Google has closed a feature in Apps Engine that allowed traffic to be served unencrypted – a function which a security researcher used to highjack accounts.
The application deployment tool feature allowed developers to deploy their applications over HTTP if they could not connect via HTTPS.
SC reported the flaw last week after it was revealed during a talk by Iowa State University researcher Matthew Sullivan.
Sullivan used his Cookie Cadger tool to steal cookies used during a friend's Google App Engine session, run over the conference's open wireless network.
He used the stolen data to access the account console and modify App Engine data.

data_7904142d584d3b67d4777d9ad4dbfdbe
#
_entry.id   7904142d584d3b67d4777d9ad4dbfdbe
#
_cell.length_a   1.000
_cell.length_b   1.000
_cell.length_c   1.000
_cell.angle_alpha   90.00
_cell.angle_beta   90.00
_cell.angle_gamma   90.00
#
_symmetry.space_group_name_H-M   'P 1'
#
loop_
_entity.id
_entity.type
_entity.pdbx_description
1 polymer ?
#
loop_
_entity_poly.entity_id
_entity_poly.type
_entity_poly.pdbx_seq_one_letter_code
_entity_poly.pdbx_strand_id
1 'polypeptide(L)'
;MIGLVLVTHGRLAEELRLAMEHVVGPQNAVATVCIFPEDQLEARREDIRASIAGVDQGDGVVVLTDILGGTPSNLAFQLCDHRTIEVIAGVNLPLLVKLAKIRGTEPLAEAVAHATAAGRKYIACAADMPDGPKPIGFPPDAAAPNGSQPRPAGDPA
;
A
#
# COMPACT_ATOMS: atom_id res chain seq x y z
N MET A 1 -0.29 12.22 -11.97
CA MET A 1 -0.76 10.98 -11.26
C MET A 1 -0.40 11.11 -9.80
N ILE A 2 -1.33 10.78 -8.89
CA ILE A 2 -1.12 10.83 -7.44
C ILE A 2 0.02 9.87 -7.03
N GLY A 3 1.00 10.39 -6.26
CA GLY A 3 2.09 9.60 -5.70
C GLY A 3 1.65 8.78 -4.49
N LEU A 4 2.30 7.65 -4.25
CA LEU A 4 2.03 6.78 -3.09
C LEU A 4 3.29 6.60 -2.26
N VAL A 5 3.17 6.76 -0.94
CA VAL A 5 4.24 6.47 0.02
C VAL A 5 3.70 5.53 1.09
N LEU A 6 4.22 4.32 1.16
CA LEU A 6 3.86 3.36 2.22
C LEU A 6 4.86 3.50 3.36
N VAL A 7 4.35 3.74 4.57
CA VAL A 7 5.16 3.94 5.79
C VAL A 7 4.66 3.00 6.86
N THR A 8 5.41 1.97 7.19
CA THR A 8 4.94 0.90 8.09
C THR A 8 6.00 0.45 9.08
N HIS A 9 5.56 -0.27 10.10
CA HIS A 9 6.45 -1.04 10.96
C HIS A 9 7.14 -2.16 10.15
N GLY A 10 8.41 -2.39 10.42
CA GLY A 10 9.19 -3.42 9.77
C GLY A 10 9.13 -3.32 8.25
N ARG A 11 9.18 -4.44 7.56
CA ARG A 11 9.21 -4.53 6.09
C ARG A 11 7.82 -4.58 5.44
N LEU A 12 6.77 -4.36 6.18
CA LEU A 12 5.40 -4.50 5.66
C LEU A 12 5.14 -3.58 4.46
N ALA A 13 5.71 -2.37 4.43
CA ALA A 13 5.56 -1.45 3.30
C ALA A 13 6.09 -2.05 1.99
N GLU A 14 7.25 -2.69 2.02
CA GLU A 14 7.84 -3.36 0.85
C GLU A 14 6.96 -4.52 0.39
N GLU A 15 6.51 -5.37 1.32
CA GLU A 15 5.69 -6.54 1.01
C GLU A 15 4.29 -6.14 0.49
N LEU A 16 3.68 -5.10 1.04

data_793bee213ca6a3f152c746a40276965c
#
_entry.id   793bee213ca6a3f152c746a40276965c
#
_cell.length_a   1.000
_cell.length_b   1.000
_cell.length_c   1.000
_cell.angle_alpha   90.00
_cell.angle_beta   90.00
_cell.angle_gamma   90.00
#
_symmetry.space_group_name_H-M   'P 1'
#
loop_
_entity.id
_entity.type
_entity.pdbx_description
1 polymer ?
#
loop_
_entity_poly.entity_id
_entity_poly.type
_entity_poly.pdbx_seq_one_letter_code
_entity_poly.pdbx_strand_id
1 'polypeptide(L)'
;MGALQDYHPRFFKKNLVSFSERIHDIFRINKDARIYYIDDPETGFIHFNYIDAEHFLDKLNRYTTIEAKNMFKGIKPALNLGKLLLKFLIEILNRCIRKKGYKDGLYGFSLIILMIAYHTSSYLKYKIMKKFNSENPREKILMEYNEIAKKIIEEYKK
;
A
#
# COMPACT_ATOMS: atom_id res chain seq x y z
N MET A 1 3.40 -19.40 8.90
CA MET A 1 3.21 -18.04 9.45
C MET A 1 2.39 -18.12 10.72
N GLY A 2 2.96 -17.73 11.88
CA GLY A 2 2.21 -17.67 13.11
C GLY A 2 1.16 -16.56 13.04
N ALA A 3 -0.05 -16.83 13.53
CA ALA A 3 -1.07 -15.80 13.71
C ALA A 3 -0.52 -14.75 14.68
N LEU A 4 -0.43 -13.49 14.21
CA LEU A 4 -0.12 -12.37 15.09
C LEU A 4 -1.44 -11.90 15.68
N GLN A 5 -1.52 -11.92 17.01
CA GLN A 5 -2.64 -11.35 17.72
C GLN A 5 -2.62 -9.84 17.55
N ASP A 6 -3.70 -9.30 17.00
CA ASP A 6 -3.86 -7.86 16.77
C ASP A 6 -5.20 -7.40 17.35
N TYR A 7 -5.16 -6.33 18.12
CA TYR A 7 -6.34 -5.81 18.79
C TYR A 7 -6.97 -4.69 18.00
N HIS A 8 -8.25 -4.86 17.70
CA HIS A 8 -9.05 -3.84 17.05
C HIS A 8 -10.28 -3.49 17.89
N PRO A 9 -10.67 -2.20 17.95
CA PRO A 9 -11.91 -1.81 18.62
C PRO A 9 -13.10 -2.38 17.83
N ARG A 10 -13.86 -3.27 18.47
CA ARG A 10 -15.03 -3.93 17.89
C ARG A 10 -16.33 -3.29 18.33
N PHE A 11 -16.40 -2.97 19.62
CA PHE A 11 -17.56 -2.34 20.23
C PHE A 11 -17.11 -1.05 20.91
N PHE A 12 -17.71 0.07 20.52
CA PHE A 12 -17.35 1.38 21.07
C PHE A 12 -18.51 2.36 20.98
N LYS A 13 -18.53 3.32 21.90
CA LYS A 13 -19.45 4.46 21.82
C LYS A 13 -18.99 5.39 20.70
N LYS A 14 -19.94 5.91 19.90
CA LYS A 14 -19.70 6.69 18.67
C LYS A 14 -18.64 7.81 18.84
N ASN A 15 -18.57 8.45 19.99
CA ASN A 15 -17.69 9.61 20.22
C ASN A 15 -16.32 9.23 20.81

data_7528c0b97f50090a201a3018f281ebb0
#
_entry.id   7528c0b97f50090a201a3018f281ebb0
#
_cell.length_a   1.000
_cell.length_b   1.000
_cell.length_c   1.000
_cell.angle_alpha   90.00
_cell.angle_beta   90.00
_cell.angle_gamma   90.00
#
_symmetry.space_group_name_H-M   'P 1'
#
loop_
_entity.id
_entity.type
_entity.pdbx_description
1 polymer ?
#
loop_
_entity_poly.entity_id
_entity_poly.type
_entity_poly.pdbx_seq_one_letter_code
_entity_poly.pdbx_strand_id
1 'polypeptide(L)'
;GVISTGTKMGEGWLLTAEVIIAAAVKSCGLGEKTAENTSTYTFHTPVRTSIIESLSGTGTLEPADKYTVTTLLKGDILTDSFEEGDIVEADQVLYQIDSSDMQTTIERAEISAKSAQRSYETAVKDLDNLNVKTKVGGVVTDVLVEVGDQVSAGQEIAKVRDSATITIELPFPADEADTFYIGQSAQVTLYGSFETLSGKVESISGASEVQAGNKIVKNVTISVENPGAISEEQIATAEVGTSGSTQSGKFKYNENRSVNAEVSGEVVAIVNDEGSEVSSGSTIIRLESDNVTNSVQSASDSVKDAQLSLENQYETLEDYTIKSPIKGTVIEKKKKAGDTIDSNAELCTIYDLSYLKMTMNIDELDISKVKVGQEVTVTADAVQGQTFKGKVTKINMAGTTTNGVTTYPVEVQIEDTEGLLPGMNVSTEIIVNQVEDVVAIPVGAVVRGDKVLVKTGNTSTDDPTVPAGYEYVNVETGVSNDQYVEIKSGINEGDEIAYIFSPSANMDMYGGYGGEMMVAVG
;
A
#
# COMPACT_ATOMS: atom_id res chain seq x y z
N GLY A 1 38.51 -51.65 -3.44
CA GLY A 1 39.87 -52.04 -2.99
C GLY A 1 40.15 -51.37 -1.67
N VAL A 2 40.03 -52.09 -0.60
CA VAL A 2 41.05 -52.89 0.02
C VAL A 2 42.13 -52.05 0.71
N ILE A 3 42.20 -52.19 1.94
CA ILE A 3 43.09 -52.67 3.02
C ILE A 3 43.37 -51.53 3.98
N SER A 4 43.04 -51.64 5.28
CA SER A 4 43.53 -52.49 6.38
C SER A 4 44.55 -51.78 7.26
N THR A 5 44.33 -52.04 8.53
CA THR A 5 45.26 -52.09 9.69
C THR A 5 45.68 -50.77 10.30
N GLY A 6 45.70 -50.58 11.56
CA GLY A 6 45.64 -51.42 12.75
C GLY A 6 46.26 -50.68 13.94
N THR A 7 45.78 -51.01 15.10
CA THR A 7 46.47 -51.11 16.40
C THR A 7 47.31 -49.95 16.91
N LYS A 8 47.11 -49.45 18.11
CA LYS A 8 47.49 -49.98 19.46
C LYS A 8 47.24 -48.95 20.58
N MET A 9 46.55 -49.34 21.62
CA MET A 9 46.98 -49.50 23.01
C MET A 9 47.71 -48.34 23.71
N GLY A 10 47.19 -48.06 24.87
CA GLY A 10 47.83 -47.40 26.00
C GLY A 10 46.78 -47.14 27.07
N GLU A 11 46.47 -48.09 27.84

“If someone is in admin, you can view the sourcecode, view and edit the datastore. If you use two factor [authentication], it is not going to save you,” he told an audience at Derbycon.
Google quickly revoked HTTP functionality, forcing the application deployment tool to serve only over HTTPS.
It said the change did not affect App Engine applications’ traffic, which developers could configure to serve only over HTTPS and added usage of the insecure feature was low.